Office space is more than a place for your people to work. Great offices communicate and build culture, taking what makes your company unique and physically manifesting that vision and mission. If you think that an office is just cubicles, chairs, conference rooms and corporate employees, keep reading.
Is your organization hierarchical? If it is, that can be represented in its physical space, with small cubes leading to big cubes, then to offices of varying sizes and desirability. On the other hand, an open plan where everyone is on a wide open floor, or a reverse plan, where the open areas are close to windows and offices line the internal core as opposed to vice versa, can communicate those values. Every type of office plan can be made to work for various blends of roles, but the way that you control access to the most desirable amenities can send a strong cultural message.
Are you collaborative, or more interested in supporting your team's time spent doing focus-intensive tasks? Walls, quiet, and controlled spaces help support the latter. Open, creative, and boisterous spaces can help to let people collaborate, and feel like they aren't bothering too many people along the way. Offering both types of space can cater to both constituencies within your company.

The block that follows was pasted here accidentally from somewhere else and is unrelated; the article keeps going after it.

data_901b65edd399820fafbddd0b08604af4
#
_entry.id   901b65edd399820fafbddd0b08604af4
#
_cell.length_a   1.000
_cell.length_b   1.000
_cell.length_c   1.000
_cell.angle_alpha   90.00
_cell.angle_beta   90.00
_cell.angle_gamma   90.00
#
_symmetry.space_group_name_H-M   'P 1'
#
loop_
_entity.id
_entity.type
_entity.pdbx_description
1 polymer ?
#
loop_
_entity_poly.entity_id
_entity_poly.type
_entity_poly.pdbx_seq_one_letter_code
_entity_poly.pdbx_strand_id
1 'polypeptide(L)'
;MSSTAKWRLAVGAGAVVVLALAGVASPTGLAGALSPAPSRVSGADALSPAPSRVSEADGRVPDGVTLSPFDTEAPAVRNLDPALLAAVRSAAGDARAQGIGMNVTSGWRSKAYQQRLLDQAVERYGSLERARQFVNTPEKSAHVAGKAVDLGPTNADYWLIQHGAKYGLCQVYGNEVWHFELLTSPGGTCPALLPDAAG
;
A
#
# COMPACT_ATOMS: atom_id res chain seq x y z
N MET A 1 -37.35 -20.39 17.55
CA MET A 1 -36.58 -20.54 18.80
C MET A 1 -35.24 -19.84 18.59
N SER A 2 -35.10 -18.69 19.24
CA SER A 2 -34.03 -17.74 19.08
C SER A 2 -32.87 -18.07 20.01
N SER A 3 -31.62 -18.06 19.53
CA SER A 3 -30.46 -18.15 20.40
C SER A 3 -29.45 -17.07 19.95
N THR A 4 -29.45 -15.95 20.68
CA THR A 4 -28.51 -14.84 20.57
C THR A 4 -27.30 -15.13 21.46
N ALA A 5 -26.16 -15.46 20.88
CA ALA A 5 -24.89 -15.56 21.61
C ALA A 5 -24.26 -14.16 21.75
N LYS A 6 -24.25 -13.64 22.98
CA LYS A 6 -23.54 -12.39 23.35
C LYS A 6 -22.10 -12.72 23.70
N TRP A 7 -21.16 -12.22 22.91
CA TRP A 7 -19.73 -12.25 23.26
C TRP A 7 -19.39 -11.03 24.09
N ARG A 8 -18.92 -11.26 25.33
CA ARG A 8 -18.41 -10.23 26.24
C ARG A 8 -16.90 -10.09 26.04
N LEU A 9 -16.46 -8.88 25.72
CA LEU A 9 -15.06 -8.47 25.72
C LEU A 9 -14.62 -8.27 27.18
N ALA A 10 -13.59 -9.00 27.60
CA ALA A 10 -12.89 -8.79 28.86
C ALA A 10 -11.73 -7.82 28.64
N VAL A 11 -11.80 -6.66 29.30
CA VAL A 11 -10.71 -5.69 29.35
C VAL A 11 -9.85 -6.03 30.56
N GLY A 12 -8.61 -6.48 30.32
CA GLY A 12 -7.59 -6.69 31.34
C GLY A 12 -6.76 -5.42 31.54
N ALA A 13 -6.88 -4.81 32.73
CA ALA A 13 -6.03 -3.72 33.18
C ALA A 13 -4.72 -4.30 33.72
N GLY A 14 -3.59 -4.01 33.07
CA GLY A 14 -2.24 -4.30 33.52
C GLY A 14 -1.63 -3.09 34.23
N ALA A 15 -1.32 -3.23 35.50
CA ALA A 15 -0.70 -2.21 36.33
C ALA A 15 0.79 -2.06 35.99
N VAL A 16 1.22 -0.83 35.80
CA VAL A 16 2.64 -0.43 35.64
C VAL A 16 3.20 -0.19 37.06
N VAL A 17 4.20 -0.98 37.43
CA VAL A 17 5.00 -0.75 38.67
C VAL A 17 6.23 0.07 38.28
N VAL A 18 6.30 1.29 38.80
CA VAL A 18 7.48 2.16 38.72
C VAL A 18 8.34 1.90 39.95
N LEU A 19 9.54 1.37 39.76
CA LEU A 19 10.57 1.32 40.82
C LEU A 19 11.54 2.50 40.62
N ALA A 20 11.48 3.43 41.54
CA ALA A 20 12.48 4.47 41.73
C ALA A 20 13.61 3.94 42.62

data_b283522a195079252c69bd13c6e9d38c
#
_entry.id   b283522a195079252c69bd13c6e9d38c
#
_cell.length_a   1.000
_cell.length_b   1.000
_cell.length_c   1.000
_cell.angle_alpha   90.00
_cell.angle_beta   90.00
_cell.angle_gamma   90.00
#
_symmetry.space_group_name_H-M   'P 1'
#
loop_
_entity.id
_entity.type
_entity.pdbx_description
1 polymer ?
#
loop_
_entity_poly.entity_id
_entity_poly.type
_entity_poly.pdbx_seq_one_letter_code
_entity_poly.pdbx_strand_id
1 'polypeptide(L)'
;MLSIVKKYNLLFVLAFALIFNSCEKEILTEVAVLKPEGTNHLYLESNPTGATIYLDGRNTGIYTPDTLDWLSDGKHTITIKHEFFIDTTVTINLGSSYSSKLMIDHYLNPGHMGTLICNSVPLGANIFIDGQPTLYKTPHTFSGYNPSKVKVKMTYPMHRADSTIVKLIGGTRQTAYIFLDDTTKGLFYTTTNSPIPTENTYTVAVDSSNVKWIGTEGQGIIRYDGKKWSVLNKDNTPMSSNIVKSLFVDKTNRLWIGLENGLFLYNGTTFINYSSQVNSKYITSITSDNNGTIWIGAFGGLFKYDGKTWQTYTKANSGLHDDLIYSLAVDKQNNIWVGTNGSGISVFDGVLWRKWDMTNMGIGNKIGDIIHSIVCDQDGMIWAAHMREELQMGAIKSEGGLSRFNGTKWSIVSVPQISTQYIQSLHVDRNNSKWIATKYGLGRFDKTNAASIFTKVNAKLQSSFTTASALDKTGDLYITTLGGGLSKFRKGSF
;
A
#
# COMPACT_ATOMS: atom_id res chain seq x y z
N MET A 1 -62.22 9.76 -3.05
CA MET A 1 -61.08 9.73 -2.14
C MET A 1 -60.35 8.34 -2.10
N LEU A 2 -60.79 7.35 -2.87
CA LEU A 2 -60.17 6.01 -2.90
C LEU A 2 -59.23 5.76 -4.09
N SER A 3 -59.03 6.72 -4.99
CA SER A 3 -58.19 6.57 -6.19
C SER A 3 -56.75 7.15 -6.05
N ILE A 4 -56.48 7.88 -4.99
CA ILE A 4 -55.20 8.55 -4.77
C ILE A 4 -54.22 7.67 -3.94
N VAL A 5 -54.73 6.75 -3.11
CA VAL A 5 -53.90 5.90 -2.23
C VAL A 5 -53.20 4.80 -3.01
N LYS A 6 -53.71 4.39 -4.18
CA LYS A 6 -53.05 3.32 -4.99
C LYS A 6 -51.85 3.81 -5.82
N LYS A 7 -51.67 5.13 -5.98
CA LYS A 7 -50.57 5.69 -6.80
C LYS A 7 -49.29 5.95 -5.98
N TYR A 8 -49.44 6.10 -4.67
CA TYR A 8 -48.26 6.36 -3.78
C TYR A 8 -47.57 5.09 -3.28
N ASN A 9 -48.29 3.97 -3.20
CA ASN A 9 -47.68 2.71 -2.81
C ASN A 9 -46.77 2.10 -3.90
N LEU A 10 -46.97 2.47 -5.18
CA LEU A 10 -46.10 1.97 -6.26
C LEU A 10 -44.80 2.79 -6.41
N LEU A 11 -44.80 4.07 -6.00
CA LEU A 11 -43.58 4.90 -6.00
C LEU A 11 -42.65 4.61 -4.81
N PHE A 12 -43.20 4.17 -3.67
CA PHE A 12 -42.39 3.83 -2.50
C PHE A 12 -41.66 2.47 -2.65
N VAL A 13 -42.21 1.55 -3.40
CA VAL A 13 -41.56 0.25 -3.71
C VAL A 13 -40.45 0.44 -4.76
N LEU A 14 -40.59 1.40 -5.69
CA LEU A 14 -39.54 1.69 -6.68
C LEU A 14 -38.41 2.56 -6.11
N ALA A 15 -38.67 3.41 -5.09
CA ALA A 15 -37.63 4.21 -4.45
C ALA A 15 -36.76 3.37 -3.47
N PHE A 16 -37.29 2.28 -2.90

When wellness and health are part of your company's core values, your office can carry that message. Biophilic design, ample access to the outdoors and the inclusion of natural light in your design all help to broadcast those values. Creating spaces for exercise and healthy eating while occupying space that is friendly to commuters that walk, jog or bike to work also amplifies that aspect of your culture.
Perhaps your organization has a more traditional business culture. In that instance, dark wood features, libraries, and motivational posters on the walls could reinforce that method of operating. You might choose to have conservative -- or no -- music for background noise. On the other hand, edgy modern art on the walls or whimsical structure in the middle of workspaces could send completely different cultural messages.
Where is your company logo? How is it portrayed? Do you have it as a brushed metal three-dimensional sign affixed to the wall in the lobby or spray-painted on an exposed brick wall? Perhaps all of the furniture in your space is inspired by your company's colors.
Everything that you've read to this point might seem disjointed. But all of these ideas represent ways that you can turn your office space into a living embodiment of your brand and culture. Whatever message you want your space to send, it can communicate. And with that, you can turn it into a rallying point that reinforces your company's relationship with the members of your team that have the highest degree of cultural compatibility.
Here are a few other articles we think you'll enjoy: